This is a vital skill we need all day, every day. To recognize some objects you may need to mentally rotate them, for example, to recognize the letter P versus the letter B. If they’re not upright, you would need to mentally rotate them in your mind to figure out which letter it was. We all mentally rotate shapes and objects that we see, but we may not often think about that we do it or how important it is for our daily life.
Chiropractors have long observed a wide variety of changes in people under their care, following adjustments. Along the wide spectrum of claims from those who are under care are those who say they feel better or are able to focus better, and those who notice improvements in movement and coordination.
This study takes us a little further down the path of understanding why this could be so.
Have you seen your chiropractor lately? You may want to have your brains conduct a fine tuned two.
- Lelic D, Niazi IK, Holt K, et al. Manipulation of Dysfunctional Spinal Joints Affects Sensorimotor Integration in the Prefrontal Cortex: A Brain Source Localization Study. Neural plasticity 2016;2016:3704964.
- Holt KR, Haavik H, Lee AC, et al. Effectiveness of Chiropractic Care to Improve Sensorimotor Function Associated With Falls Risk in Older People: A Randomized Controlled Trial. J Manipulative Physiol Ther 2016.
- Haavik H, Murphy B. Subclinical neck pain and the effects of cervical manipulation on elbow joint position sense. Journal of Manipulative & Physiological Therapeutics 2011;34:88-97.
- Haavik H, Murphy B. The role of spinal manipulation in addressing disordered sensorimotor integration and altered motor control. Journal of Electromyography and Kinesiology 2012;22(5):768-76.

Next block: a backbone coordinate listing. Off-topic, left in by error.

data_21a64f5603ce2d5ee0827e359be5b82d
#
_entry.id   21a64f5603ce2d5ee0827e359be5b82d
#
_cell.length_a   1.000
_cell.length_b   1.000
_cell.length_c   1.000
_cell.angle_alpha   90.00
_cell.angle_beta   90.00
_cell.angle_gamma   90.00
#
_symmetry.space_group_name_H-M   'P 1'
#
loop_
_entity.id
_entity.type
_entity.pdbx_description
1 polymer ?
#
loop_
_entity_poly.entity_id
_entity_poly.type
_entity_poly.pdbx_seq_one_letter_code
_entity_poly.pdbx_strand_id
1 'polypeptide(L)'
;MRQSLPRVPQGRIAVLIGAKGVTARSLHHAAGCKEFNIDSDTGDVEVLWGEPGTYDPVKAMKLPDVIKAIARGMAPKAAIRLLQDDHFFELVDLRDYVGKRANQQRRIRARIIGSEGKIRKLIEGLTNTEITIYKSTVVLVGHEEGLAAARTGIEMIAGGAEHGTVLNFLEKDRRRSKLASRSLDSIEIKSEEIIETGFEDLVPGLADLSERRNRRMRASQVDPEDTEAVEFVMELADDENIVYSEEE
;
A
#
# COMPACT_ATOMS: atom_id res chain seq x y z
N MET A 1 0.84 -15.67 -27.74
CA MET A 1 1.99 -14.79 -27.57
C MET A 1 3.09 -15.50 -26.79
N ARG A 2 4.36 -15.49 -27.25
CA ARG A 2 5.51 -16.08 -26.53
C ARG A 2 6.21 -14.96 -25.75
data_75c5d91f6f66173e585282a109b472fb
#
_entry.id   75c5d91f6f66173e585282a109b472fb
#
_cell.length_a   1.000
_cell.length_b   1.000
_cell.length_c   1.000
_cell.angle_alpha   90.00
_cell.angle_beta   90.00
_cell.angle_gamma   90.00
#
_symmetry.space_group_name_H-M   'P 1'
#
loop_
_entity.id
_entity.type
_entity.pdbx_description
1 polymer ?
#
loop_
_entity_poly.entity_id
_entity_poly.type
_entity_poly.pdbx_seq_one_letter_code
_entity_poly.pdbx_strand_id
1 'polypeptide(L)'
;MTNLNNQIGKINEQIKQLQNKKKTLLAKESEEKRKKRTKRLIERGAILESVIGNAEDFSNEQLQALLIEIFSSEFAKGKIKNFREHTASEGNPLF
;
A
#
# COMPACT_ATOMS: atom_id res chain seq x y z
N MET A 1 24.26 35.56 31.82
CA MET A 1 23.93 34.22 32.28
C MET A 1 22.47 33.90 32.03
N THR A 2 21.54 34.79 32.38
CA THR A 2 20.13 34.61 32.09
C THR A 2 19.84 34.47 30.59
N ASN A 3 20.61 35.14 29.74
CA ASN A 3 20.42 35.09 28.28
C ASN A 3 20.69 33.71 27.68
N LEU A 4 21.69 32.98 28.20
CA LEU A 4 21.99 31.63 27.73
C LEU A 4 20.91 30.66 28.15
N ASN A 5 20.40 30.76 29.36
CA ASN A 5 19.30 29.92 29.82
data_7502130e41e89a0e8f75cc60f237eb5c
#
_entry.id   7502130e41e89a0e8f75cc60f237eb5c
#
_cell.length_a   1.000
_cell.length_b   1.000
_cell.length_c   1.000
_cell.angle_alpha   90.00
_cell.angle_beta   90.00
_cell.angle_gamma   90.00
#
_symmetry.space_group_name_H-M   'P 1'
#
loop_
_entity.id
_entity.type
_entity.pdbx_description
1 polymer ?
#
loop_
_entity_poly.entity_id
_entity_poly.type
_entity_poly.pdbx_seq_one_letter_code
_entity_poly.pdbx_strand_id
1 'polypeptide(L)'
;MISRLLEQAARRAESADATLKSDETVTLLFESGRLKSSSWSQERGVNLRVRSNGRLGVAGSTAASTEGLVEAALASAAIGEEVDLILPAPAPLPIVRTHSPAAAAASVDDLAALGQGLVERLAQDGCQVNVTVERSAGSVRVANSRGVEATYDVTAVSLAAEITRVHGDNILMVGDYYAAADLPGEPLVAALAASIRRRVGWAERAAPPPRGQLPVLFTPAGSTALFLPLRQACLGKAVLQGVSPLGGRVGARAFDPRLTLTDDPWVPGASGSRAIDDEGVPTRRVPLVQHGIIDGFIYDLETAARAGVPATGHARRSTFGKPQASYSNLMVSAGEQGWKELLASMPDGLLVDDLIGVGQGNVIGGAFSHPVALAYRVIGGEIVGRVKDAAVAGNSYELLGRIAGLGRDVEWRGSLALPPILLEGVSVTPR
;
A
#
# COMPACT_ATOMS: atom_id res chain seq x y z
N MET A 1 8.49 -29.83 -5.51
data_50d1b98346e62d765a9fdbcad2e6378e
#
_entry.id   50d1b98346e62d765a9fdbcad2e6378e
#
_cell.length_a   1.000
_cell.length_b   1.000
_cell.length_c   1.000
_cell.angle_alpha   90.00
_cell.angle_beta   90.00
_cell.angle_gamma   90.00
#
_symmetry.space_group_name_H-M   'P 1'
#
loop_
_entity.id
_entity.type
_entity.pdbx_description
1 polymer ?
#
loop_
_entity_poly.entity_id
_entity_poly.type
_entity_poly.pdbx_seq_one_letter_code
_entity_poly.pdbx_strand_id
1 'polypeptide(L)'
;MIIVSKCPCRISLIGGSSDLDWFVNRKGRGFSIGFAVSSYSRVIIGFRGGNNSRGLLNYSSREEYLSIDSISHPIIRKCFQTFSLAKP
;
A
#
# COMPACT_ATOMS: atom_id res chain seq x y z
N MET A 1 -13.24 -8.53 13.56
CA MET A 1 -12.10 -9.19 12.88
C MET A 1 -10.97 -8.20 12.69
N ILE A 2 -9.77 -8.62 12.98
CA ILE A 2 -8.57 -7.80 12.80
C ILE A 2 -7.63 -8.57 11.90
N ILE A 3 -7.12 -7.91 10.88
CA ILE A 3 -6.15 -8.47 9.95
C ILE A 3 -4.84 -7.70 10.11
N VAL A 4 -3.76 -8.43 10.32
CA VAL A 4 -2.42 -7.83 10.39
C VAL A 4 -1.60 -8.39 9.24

- Christiansen TL, Niazi IK, Holt K, Nedergaard RW, Duehr J, Allen K, Marshall P, Türker KS, Hartvigsen J, Haavik H. The effects of a single session of spinal manipulation on strength and cortical drive in athletes. European journal of applied physiology. 2018 Apr 1;118(4):737-49.
- Niazi IK, Turker KS, Flavel S, et al. Changes in H-reflex and V-waves following spinal manipulation. Exp Brain Res 2015.
- Holt, K., Niazi, I.K., Nedergaard, R.W., Duehr, J., Amjad, I., Shafique, M., Anwar, M.N., Ndetan, H., Turker, K.S. and Haavik, H., 2019. The effects of a single session of chiropractic care on strength, cortical drive, and spinal excitability in stroke patients. Scientific reports, 9(1), pp.1-10.
- Haavik, H., Murphy, B.A. and Kruger, J., 2016. Effect of Spinal Manipulation on Pelvic Floor Functional Changes in Pregnant and Nonpregnant Women: A Preliminary Study. Journal of manipulative and physiological therapeutics, 39(5), pp.339-347.
- Kelly DD, Murphy BA, Backhouse DP. Use of a mental rotation reaction-time paradigm to measure the effects of upper cervical adjustments on cortical processing: a pilot study. Journal of Manipulative & Physiological Therapeutics 2000;23(4):246-51
© Haavik Research